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Medicare scams target area seniors

Staff writer

Scams aren’t always easy to spot. Sometimes they show up in places people don’t expect.

County aging director Lu Turk had three residents show her falsified Medicare claims in the past two weeks.

In each instance, seniors found claims for medical items they did not receive — or need — that were billed to their Medicare policies.

Medicare explanations of benefits they received showed repeated bills to Medicare for urinary catheters they don’t use. One shows that the senior’s share of the cost for the bogus claim would be $3,728 for 2,000 catheters.

Medicare paid $14,613.80 to the company that claimed to have supplied the catheters.

“I preach to them when they are here to please, please, please read through their mail from Medicare,” Turk said.

A company that sent one claim to Medicare, G&I Ortho Supply, has a New York address.

The Better Business Bureau lists numerous scam complaints about the company.

National Provider Identifier, a database of physicians and medical organizations, also lists numerous complaints of the same scam by the same company.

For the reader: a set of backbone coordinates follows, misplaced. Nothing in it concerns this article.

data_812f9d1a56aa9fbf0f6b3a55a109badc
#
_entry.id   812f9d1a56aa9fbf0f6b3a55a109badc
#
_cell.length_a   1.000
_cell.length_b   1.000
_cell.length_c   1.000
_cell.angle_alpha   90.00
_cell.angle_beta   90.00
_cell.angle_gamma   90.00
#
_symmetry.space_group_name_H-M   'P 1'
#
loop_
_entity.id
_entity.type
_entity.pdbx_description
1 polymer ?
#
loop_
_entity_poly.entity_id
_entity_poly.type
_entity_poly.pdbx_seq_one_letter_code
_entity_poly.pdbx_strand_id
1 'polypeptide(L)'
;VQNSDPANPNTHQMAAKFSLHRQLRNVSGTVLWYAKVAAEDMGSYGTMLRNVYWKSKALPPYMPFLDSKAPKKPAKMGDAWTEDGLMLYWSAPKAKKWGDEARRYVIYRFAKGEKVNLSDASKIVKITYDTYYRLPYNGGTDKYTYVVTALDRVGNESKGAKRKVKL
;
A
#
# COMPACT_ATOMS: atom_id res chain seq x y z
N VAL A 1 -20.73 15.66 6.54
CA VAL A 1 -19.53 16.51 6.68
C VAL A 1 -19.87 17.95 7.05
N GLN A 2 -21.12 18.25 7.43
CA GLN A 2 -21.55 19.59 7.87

The database lists Carl F. Hoogesteger as a physician who ordered the catheters. He is licensed in Oregon.

Catheter scams also come from other companies, Turk said.

“I had one catheter scam out of Texas, and one out of Illinois,” she said.

Turk and other Senior Health Insurance Counseling for Kansas volunteers are trying to get the word out about fraudulent catheter scams in the region.

Clients also have reported fraudulent insurance claims for items such as back braces.

Fraudulent activity on a Medicare or Medicare Advantage policy should be reported to (800) 633-4227.

In Kansas, Medicare fraud should be reported to Senior Medicare Patrol at (800) 432-3535.

The Social Security Administration and Office of the Inspector General sponsored a public awareness event last week focusing on Social Security imposter scams.

With Social Security scams, fraudsters deceive victims into making wire transfers or sending cash or gift cards to scam artists who mislead the victims by fear and other practices.

“We urge everyone to protect their personal information, remain vigilant, do not give money, and report any scam attempts to oig.ssa.gov.,” Social Security commissioner Martin O’Malley said.

If there is a problem with someone’s Social Security number or record, the agency typically will send the recipient a letter.

The agency will never tell anyone his or her their Social Security number has been suspended, nor will it demand immediate payment, threaten to have someone arrested, or ask for credit or debit card numbers, gift cards or cash.

Social Security scam attempts may be reported at oig.ssa.gov.

Last modified March 13, 2024

 

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